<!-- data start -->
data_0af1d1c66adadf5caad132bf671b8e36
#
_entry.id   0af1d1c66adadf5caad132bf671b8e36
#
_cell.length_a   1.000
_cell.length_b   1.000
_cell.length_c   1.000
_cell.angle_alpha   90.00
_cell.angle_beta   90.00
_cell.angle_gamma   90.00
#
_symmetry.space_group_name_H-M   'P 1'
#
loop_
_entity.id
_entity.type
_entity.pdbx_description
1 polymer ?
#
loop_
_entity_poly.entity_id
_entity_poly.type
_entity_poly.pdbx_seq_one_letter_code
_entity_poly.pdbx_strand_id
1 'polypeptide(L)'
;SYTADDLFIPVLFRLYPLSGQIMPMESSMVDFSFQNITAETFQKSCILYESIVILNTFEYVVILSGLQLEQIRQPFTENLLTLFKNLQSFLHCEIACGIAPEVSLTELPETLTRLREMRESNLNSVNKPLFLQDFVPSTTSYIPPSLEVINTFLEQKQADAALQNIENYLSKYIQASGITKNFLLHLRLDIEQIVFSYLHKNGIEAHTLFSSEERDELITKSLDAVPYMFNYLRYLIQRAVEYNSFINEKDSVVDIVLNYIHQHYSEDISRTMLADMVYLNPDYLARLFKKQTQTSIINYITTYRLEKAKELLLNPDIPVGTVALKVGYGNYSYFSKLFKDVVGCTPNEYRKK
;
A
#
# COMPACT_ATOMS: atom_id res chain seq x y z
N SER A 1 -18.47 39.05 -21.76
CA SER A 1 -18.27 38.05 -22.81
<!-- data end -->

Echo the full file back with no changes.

data_0af1d1c66adadf5caad132bf671b8e36
#
_entry.id   0af1d1c66adadf5caad132bf671b8e36
#
_cell.length_a   1.000
_cell.length_b   1.000
_cell.length_c   1.000
_cell.angle_alpha   90.00
_cell.angle_beta   90.00
_cell.angle_gamma   90.00
#
_symmetry.space_group_name_H-M   'P 1'
#
loop_
_entity.id
_entity.type
_entity.pdbx_description
1 polymer ?
#
loop_
_entity_poly.entity_id
_entity_poly.type
_entity_poly.pdbx_seq_one_letter_code
_entity_poly.pdbx_strand_id
1 'polypeptide(L)'
;SYTADDLFIPVLFRLYPLSGQIMPMESSMVDFSFQNITAETFQKSCILYESIVILNTFEYVVILSGLQLEQIRQPFTENLLTLFKNLQSFLHCEIACGIAPEVSLTELPETLTRLREMRESNLNSVNKPLFLQDFVPSTTSYIPPSLEVINTFLEQKQADAALQNIENYLSKYIQASGITKNFLLHLRLDIEQIVFSYLHKNGIEAHTLFSSEERDELITKSLDAVPYMFNYLRYLIQRAVEYNSFINEKDSVVDIVLNYIHQHYSEDISRTMLADMVYLNPDYLARLFKKQTQTSIINYITTYRLEKAKELLLNPDIPVGTVALKVGYGNYSYFSKLFKDVVGCTPNEYRKK
;
A
#
# COMPACT_ATOMS: atom_id res chain seq x y z
N SER A 1 -18.47 39.05 -21.76
CA SER A 1 -18.27 38.05 -22.81